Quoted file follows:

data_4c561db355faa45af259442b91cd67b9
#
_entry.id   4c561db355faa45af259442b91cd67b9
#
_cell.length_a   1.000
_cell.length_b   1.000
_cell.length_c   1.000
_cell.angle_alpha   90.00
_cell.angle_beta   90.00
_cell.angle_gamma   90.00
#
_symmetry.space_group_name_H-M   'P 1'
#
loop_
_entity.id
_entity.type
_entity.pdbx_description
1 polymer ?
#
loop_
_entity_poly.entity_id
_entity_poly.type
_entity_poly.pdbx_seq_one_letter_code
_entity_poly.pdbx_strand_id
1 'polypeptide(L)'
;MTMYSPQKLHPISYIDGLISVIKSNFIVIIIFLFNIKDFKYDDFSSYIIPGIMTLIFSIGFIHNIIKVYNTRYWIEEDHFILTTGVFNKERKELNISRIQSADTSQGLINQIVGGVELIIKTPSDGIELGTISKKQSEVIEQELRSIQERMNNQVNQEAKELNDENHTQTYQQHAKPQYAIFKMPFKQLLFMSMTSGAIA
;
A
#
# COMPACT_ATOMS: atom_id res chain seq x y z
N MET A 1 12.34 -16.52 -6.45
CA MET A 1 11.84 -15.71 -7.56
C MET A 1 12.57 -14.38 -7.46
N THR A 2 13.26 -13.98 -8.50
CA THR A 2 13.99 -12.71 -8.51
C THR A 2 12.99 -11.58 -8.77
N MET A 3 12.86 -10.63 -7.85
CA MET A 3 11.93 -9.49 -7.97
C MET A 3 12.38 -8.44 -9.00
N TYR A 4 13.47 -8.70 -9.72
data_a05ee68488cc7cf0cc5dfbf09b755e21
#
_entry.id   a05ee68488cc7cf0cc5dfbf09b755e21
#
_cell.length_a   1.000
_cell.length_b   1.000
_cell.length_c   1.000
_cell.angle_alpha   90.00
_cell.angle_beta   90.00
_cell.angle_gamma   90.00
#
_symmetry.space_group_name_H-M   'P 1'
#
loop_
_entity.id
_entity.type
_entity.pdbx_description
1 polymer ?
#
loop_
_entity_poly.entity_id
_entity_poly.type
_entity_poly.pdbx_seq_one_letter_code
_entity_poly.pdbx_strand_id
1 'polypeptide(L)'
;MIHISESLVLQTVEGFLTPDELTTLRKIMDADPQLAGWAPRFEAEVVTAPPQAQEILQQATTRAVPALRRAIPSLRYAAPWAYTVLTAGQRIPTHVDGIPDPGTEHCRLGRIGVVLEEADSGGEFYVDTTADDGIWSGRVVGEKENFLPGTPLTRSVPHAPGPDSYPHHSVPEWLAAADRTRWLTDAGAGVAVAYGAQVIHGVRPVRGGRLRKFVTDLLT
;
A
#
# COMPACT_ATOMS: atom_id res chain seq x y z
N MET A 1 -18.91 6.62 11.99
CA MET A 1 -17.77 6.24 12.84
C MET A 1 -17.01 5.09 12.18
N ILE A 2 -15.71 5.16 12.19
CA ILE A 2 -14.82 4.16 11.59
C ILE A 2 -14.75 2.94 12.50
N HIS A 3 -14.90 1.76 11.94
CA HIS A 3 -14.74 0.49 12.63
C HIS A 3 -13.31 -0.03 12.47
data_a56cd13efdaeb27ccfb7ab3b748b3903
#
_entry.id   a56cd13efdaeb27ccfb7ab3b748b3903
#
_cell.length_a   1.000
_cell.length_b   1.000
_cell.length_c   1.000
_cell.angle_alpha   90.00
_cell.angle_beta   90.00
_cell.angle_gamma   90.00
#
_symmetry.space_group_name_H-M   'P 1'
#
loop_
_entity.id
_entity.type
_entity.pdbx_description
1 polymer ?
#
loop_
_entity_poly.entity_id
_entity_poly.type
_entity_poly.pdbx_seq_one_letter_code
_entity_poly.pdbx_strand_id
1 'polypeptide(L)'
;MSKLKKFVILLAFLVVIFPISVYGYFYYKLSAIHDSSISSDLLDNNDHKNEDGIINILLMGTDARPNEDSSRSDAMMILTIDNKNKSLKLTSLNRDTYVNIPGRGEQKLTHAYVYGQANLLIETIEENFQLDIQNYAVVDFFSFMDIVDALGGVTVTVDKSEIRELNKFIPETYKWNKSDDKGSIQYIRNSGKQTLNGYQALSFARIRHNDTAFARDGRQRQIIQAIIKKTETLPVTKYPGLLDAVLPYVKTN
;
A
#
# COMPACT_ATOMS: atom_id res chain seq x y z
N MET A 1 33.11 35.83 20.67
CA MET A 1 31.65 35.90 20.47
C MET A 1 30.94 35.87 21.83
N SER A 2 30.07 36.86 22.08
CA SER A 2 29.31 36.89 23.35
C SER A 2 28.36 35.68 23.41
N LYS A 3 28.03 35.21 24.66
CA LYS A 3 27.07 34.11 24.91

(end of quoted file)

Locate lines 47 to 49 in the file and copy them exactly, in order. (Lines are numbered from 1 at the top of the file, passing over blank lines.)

_cell.length_c   1.000
_cell.angle_alpha   90.00
_cell.angle_beta   90.00